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Depression in bipolar disorder (BD-II) is frequently misdiagnosed as unipolar depression (UD) leading to inappropriate treatment and downstream complications for many bipolar sufferers. In this study, we evaluated whether neuromelanin-MR signal and volume changes in the substantia nigra (SN) can be used as potential biomarkers to differentiate BD-II from UD. The signal intensities and volumes of the SN regions were measured, and contrast-to-noise ratio (CNR) to the decussation of the superior cerebellar peduncles were calculated and compared between healthy controls (HC), BD-II and UD subjects. Results showed that compare to HC, both BD-II and UD subjects had significantly decreased CNR and increased volume on the right and left sides. Moreover, the volume in BD-II group was significantly increased compared to UD group. The area under the receiver operating characteristic curve (AUC) for discriminating BD from HC was the largest for the Volume-L (AUC, 0.85; 95% confidence interval [CI]: 0.77, 0.93). The AUC for discriminating UD from HC was the largest for the Volume-L (AUC, 0.76; 95% CI: 0.65, 0.86). Furthermore, the AUC for discriminating BD from UD was the largest for the Volume-R (AUC, 0.73; 95% CI: 0.62, 0.84). Our findings suggest that neuromelanin-sensitive magnetic resonance imaging techniques can be used to differentiate BD-II from UD. © The Author(s) 2023. Published by Oxford University Press. All rights reserved. For permissions, please e-mail:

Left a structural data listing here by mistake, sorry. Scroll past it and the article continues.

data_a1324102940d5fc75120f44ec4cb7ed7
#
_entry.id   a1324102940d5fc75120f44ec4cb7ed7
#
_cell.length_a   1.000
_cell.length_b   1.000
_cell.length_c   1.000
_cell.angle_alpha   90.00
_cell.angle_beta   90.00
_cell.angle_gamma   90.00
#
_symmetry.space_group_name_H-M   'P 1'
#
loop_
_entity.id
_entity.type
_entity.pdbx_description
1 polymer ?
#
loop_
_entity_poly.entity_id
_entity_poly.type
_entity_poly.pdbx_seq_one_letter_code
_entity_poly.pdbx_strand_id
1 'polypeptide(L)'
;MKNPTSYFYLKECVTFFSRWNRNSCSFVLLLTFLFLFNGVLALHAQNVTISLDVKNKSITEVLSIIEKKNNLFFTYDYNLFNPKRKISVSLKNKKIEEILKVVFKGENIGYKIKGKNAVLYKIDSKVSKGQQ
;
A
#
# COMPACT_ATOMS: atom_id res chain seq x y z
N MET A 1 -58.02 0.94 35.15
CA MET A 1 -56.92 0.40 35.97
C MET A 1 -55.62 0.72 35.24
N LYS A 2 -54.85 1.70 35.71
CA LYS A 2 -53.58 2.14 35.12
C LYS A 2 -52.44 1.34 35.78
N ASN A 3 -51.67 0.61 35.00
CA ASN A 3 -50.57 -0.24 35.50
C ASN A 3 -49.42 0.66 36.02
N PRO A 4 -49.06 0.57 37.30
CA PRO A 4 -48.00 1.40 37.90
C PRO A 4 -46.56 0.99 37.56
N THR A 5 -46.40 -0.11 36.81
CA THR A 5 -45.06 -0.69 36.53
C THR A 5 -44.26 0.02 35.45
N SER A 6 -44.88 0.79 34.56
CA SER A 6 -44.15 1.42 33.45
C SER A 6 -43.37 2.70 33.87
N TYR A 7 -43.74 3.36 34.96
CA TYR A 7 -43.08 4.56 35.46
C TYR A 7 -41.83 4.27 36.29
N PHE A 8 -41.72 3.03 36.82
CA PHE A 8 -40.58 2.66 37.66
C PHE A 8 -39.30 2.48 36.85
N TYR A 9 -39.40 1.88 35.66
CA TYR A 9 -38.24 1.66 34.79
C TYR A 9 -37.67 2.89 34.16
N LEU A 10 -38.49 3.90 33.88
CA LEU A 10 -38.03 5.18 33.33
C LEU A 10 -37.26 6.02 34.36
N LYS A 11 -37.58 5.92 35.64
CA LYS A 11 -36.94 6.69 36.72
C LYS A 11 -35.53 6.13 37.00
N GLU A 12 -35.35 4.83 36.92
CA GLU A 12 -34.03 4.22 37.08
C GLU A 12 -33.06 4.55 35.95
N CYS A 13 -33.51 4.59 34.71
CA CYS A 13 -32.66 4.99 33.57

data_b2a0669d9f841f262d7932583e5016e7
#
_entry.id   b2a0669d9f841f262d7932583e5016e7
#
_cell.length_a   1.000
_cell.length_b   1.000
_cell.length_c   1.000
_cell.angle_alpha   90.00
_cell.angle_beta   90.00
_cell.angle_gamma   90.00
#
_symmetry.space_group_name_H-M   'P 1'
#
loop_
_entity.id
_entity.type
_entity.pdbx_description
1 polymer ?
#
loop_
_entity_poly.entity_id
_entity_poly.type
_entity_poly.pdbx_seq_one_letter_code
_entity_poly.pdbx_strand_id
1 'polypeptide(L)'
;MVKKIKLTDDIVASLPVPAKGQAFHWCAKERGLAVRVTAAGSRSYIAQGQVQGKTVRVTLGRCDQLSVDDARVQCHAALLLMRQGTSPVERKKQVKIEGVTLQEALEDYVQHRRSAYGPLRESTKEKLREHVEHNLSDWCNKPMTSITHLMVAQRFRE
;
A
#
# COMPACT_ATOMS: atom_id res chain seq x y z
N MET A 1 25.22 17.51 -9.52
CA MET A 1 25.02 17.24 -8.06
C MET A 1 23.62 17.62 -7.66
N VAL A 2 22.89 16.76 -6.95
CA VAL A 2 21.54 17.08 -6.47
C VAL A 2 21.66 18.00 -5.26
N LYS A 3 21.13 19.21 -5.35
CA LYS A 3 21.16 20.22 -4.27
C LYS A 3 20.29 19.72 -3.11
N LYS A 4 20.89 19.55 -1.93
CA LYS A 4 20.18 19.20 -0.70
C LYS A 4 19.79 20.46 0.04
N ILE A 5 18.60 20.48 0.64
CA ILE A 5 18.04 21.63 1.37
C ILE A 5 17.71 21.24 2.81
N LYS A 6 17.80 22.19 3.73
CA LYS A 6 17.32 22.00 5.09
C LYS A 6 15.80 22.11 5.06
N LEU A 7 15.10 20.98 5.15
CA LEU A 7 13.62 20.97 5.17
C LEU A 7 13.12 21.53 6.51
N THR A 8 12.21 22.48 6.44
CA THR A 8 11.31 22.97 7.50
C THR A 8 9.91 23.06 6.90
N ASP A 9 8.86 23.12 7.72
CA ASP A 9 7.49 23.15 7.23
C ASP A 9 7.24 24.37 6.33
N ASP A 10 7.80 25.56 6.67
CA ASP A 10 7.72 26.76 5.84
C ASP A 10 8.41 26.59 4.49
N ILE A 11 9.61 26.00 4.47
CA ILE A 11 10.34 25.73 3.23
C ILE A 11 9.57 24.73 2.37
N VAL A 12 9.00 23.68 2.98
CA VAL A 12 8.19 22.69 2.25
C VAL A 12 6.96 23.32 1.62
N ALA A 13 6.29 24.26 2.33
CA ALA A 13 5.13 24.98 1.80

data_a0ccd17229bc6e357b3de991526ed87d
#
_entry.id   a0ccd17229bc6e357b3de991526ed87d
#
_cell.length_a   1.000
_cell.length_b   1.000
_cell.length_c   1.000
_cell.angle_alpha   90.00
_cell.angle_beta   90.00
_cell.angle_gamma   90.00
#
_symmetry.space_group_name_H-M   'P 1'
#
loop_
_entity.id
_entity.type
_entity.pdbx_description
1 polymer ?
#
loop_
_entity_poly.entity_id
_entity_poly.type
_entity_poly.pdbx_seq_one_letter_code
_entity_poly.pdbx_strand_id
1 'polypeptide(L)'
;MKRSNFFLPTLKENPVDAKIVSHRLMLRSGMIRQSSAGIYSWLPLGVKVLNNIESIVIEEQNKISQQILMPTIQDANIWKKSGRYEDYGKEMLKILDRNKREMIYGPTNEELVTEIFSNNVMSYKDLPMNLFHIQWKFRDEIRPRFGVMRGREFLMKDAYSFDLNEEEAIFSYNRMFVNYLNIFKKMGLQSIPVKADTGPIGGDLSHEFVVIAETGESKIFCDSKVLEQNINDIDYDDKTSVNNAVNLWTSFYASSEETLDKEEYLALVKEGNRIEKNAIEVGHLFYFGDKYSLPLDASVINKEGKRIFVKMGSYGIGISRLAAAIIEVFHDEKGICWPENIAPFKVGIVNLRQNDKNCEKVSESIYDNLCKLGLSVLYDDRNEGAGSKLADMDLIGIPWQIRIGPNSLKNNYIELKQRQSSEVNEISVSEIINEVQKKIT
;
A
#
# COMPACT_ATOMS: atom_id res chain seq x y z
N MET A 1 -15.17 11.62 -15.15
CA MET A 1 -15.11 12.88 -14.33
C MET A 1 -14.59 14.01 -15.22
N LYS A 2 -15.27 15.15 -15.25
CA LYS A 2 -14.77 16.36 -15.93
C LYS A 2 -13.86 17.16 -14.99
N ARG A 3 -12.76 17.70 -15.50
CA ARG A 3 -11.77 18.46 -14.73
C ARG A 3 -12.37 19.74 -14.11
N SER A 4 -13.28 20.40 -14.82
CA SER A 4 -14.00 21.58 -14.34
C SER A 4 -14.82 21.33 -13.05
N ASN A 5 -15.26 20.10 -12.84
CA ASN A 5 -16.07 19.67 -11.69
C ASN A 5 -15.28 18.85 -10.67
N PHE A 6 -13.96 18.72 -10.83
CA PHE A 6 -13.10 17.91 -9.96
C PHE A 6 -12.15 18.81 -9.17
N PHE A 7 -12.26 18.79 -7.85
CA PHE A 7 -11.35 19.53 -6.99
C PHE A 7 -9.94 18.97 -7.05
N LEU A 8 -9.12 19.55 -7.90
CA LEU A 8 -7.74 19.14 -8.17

Xinping Kuai, Dandan Shao, Shengyu Wang, Pu-Yeh Wu, Yan Wu, Xuexue Wang. Neuromelanin-sensitive MRI of the substantia nigra distinguishes bipolar from unipolar depression. Cerebral cortex (New York, N.Y. : 1991). 2024 Jan 14;34(1)

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PMID: 37955650

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